Aware of this picture, Tsunoda et al. calculated the various contributions to the binding energy, such as the mean (monopole) energy generated from adding a neutron to a shell, the energy from deformation and the energy from protons and neutrons pairing up. They discovered that, as neutrons are added to nuclei of elements ranging from fluorine to magnesium, the monopole contribution rises steadily. At the same time, the nuclei initially become increasingly deformed, magnifying the rise in the binding energy. But, as even more neutrons are added, the nuclei become difficult to deform, and the deformation contribution falls more quickly than does the increase in the monopole contribution. When that happens, the binding energy falls, giving rise to the drip line (Fig. 1). Intriguingly, although the pairing contribution is non-negligible, it is approximately constant and so does not drive the drip line.
The rise and fall of deformation for these neutron-rich nuclei touches on another topic: magic numbers far from nuclear stability. At the bottom of the valley of stability, 20 is a magic number. For example, calcium (with 20 protons) has many stable isotopes that are difficult to deform, and calcium-40 (with 20 protons and 20 neutrons) is ‘doubly magic’. But, moving away from stability, as the balance between protons and neutrons shifts, previous magic numbers can be replaced with new ones5, for example at 16 neutrons. Both theory4,5 and experiment6 show that, as neon and magnesium isotopes collect more than 16 neutrons, the energies of the lowest-energy states that have 2 and 4 units of angular momentum become markedly lower (see Figure 3 of the paper4), which is a typical sign of increased deformation.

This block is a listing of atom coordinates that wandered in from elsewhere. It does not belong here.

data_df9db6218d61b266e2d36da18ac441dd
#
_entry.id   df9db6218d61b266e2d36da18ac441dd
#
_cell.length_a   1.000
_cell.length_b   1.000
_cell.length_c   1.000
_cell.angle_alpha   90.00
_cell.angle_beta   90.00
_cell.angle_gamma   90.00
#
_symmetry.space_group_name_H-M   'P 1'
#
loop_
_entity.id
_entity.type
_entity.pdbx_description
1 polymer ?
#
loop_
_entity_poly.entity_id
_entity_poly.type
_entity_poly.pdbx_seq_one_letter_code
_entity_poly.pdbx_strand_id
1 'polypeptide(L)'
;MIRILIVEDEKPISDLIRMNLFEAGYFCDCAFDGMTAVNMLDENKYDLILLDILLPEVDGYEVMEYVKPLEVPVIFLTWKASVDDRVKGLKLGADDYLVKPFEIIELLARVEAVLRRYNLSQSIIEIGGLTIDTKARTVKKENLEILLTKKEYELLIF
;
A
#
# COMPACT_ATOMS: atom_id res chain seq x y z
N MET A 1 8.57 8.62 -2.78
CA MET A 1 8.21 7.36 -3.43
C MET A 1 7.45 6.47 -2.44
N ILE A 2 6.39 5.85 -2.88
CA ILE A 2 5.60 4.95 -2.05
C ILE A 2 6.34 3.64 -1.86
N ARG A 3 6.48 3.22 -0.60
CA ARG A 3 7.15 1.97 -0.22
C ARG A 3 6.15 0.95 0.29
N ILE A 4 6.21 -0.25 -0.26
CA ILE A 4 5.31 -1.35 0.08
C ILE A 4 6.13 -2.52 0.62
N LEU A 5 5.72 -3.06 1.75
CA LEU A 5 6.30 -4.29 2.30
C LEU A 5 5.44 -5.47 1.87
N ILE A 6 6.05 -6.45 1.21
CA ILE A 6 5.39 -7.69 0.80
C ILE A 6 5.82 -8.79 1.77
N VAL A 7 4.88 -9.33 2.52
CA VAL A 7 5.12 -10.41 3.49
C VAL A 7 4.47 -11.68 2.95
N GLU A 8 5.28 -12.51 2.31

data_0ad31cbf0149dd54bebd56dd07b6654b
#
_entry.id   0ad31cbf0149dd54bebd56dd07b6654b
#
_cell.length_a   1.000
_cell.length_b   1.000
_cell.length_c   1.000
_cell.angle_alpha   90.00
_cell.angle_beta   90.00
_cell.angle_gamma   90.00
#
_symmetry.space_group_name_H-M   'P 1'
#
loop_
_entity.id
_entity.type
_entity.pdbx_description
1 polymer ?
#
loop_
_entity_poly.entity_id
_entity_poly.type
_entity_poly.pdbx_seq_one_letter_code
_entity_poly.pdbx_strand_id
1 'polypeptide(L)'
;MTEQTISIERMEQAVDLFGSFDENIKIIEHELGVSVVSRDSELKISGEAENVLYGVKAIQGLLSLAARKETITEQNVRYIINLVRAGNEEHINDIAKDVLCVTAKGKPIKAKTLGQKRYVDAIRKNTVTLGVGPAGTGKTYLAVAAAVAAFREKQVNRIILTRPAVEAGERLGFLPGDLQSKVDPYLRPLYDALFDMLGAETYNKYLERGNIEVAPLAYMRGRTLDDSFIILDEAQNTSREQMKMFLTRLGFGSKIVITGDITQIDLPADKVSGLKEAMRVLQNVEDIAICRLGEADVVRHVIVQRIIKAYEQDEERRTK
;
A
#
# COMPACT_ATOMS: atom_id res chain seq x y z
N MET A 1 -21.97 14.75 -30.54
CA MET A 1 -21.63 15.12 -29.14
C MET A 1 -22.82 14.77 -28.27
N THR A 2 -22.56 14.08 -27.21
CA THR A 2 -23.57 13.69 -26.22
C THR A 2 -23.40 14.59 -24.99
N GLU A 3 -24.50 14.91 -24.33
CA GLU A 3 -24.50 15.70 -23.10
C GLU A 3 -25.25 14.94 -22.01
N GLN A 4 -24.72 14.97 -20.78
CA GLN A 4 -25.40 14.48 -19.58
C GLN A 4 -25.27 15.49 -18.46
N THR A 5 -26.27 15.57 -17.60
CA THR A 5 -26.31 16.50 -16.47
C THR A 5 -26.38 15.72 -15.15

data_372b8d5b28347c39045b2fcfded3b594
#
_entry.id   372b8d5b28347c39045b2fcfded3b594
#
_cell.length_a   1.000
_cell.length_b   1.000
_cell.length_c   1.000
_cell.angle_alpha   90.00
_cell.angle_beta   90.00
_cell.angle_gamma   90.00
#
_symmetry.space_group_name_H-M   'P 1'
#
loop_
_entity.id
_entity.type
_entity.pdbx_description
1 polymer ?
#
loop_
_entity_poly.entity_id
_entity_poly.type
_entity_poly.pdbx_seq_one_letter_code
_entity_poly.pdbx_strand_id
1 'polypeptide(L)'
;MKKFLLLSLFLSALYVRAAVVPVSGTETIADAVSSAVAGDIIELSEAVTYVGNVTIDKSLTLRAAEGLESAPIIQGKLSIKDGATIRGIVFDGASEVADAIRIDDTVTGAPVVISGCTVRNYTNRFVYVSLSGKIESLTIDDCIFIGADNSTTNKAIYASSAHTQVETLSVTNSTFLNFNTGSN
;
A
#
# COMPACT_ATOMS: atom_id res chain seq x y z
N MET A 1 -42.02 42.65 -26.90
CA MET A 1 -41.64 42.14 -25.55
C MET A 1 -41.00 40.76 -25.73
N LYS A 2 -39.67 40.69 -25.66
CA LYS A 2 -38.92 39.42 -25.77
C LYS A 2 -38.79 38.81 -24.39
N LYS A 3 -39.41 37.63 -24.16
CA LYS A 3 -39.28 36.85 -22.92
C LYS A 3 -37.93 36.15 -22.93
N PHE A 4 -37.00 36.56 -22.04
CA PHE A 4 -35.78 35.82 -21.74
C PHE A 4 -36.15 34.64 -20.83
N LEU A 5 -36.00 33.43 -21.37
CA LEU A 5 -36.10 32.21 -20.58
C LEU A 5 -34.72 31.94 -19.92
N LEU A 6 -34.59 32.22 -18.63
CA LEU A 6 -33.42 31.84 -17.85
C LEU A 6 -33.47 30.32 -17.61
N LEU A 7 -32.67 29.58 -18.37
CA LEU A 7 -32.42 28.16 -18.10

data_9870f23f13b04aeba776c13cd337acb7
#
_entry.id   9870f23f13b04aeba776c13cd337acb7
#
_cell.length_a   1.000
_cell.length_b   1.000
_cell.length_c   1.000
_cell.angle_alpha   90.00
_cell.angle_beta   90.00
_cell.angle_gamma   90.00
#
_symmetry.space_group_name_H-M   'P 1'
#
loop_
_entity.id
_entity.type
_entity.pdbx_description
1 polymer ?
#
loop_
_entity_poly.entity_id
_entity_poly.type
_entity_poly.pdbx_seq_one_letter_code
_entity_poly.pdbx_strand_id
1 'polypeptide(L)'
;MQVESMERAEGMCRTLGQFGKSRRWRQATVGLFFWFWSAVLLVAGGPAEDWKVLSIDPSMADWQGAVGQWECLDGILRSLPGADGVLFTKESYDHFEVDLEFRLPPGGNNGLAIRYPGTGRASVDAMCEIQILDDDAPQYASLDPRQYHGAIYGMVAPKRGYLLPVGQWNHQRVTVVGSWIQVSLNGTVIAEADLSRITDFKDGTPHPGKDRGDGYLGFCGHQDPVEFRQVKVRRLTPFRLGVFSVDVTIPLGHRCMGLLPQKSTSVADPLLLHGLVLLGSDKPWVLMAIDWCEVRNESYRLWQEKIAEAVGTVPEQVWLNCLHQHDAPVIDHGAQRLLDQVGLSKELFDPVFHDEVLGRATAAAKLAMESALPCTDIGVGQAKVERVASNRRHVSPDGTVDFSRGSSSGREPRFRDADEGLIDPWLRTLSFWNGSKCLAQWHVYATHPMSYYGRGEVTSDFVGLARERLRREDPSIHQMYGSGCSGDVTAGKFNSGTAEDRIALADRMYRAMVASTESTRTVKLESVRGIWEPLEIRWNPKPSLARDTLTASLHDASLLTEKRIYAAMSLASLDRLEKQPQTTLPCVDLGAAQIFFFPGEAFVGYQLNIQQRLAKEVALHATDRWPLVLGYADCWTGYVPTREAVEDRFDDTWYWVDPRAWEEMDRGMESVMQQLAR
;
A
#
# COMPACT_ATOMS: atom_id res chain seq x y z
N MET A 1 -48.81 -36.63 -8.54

Tsunoda and colleagues’ proposed mechanism draws on concepts familiar to nuclear physicists — in particular, the competition between deformation and mean shell structure. But some questions remain. For example, although the authors’ calculations were highly detailed, requiring supercomputers, they largely ignored the unbound (continuum) single-particle states that have an essential role in defining the drip line for lighter nuclei than those considered here. Moreover, although the authors drew on ab initio interactions between protons and neutrons, they made empirical tweaks to the single-particle energies, which are part of the potential energies of the shells. Such ‘by-hand’ adjustments leave the robustness of the proposed mechanism unclear.
But the biggest question concerns the drip-line mechanism for even heavier elements than those considered here. This mechanism could be driven either by the mean shell structure and leaking of neutrons into the continuum, or by the competition between deformation and the mean potential-energy profiles that define magic numbers — or some combination of the two. For these heavier elements, the drip line is associated with rapid neutron-capture nucleosynthesis7 — a process that forges many heavy elements, such as iodine, gold and the rare-earth metals. To fully understand this process, we have to go to nuclear extremes.
Nature 587, 40-41 (2020)